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Weight Loss and Metabolic Benefits With Diets of Varying Fat and Carbohydrate Content: Separating the Wheat From the Chaff

Authors: Bonnie J Brehm, PhD, RD ; David A D'Alessio, MDFaculty and Disclosures


Summary and Introduction


With the rising prevalence of both obesity and diabetes, the contributing role of diet to the prevention and treatment of these conditions has become a major focus of research, clinical practice, and public policy. There has been intense debate over which dietary regimens might be most effective for weight loss, with interest centered on the potential for specific dietary macronutrients to affect body composition, metabolism, and overall health. This Review addresses two regimens with distinct macronutrient prescriptions that have been widely touted as being beneficial for weight loss and/or metabolic profile: diets low in carbohydrate and diets high in monounsaturated fat. Although data from recent randomized, controlled trials suggest these popular diets may be useful for weight control, cardiovascular health, and glycemic control, longer studies of the efficacy and safety of varying macronutrient content are needed to strengthen the evidence base for nutritional recommendations. Until more support for specific macronutrient combinations is available, practitioners can recommend an array of diets with moderate amounts of macronutrients, tailored to individual needs and preferences.


The concurrent rise in the prevalence of obesity[1] and diabetes[2] over the past two decades is a major public health concern. Lifestyle behaviors, such as nutrient-poor diets and physical inactivity, have been implicated in the increasing occurrence of both obesity[3] and diabetes.[4] Large randomized, controlled trials (RCTs) have demonstrated long-term weight loss and reduced incidence of diabetes with lower-fat diets and increased physical activity in people at high risk.[5,6] Lifestyle modification, therefore, remains the first clinical approach when patients present with obesity and attendant metabolic consequences.

With a pressing need for the prevention and treatment of obesity and its comorbidities, the therapeutic role of diet has become a major focus of research, clinical practice, and public policy. Consequently, there has been a surge of interest in the potential effects of diets with varying macronutrient content, with intense debate about the ideal combination of carbo hydrate, protein, and fat for effectively managing obesity and its metabolic consequences such as diabetes and other cardiovascular risks.

The Acceptable Macronutrient Distribution Ranges (AMDRs) established by the Institute of Medicine[7] are widely used as dietary guidelines for healthy adults, as well as for persons with diabetes.[4] The AMDRs are as follows: 45-65% of total calories derived from carbohydrate; 10-35% from protein; 20-35% from total fat. The overarching goals of these recommendations include reduction of cardiovascular risk and achievement of glycemic control, along with weight management. Specific dietary strategies to reach these goals must be sensitive to the needs, values, and preferences of the individual patient.[4]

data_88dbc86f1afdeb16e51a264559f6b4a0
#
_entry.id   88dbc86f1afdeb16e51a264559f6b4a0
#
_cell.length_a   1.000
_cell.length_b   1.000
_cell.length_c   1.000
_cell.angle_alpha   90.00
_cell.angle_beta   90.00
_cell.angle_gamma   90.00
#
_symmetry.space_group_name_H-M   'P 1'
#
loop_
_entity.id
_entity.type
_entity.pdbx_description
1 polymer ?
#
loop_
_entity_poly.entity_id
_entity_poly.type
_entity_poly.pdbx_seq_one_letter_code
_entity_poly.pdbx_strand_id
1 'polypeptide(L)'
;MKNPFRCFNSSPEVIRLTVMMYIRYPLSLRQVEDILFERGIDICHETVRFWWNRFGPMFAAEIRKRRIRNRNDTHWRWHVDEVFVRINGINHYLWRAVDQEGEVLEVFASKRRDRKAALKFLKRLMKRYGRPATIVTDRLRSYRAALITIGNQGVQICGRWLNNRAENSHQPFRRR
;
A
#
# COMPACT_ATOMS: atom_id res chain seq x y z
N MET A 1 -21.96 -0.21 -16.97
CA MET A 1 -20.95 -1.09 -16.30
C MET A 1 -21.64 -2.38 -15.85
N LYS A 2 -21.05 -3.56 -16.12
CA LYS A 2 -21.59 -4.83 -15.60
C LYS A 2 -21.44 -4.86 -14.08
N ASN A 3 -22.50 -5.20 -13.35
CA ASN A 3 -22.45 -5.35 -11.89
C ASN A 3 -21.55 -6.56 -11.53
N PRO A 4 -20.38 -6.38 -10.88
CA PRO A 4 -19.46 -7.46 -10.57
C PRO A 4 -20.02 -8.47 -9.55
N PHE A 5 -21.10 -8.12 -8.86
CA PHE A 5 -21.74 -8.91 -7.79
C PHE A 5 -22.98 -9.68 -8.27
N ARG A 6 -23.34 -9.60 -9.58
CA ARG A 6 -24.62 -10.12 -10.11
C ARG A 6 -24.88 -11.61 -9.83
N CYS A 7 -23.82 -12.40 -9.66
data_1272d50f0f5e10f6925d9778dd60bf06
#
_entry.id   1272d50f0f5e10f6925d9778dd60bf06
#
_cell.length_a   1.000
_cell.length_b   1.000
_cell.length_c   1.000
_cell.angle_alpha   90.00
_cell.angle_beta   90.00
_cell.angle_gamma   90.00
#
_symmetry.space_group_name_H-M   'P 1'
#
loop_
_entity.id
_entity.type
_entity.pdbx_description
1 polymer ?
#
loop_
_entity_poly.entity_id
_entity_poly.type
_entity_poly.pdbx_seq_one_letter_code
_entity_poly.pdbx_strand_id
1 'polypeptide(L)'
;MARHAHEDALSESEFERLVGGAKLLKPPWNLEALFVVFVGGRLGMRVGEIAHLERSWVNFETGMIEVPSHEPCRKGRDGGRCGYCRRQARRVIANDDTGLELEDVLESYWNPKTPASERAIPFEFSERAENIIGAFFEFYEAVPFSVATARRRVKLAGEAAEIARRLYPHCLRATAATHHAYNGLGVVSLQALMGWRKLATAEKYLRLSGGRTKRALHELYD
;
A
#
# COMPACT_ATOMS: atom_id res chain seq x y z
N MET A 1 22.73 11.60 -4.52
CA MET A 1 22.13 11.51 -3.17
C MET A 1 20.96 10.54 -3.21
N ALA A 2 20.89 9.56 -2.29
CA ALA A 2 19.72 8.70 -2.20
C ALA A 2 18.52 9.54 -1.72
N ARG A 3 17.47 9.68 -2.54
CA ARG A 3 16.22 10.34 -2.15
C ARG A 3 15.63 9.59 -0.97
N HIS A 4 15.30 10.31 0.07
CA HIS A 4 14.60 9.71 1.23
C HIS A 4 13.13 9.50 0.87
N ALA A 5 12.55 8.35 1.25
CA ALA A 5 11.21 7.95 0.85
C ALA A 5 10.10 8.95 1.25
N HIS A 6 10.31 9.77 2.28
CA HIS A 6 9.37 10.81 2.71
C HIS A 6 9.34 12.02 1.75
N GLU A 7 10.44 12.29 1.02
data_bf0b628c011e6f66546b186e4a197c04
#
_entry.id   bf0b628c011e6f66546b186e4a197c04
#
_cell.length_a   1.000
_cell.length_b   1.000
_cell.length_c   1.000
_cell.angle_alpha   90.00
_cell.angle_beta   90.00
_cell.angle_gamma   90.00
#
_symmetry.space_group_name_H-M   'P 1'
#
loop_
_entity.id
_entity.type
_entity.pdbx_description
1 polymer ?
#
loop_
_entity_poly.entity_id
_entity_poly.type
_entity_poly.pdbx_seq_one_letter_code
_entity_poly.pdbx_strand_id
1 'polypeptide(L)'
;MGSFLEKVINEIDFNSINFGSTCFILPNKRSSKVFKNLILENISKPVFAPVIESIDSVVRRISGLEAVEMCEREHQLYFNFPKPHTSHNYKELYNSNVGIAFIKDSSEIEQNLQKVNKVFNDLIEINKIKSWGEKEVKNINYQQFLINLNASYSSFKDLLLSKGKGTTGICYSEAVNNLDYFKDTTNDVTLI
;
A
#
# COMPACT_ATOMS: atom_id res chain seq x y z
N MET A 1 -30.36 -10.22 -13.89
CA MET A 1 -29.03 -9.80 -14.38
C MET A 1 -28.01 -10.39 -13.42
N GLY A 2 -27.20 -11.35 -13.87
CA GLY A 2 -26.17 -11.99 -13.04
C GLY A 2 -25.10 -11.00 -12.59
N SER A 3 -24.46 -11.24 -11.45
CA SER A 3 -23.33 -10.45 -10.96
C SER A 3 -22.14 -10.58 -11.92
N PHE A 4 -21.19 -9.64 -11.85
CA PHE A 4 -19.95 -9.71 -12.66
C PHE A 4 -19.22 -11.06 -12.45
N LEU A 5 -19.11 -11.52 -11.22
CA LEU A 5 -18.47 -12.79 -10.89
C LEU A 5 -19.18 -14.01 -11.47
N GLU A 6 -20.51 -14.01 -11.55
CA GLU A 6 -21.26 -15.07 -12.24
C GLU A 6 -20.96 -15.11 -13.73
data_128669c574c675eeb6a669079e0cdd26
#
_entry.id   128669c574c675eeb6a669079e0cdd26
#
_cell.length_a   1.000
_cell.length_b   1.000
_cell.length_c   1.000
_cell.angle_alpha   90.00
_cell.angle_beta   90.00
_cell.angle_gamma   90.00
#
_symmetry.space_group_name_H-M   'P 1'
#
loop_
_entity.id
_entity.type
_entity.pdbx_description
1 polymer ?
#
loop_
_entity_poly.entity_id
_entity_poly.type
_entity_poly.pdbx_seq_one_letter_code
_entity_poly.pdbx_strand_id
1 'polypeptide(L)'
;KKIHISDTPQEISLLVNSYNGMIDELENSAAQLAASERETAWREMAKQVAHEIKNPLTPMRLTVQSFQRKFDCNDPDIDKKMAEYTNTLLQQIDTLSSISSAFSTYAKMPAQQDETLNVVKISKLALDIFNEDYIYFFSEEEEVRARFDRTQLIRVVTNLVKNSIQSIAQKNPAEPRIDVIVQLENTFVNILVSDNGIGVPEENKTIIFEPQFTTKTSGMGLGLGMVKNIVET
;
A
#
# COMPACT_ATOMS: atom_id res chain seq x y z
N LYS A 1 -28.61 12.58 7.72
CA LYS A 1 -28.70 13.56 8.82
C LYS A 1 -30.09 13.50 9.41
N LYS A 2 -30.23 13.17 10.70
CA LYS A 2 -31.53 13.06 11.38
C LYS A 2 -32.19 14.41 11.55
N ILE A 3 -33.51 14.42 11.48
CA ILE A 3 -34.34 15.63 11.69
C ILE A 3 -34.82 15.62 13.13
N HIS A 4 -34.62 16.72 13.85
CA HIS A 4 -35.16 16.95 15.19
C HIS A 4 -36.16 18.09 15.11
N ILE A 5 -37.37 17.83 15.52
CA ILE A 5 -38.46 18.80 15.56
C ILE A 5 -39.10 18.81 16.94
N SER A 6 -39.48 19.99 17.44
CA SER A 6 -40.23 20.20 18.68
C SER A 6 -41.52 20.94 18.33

Similarly to many past and current nutritional recommendations for health promotion and disease treatment,[8] the diet recommendations of expert bodies such as the Institute of Medicine,[7] American Heart Association,[9] American Diabetes Association,[4] and European Association for the Study of Diabetes[10] are based on the clinical expertise and distillation of available evidence by groups of leading practitioners. Although long-term dietary interventions are difficult to implement, there have been a number of recent randomized, controlled effectiveness studies that have strengthened the evidence on which to base clinical nutrition practice. These studies have provided additional, but not yet sufficient, evidence for modification of current nutritional guidelines. Despite a recent flurry of research, many fundamental questions related to dietary macronutrients and their effects on energy balance and metabolism remain unanswered.

The unceasing demand by patients and health-care providers for effective weight-loss methods has led to the use of a wide number of unproven strategies. It is, however, essential for clinicians to be aware of the latest research findings related to dietary macronutrients and the sometimes controversial interpretation and application of these findings. This Review, therefore, will address two dietary approaches with a focus on macronutrient composition rather than energy restriction to promote weight loss and improve cardiovascular risk: diets low in carbohydrate and diets high in monounsaturated fat (MUFA).

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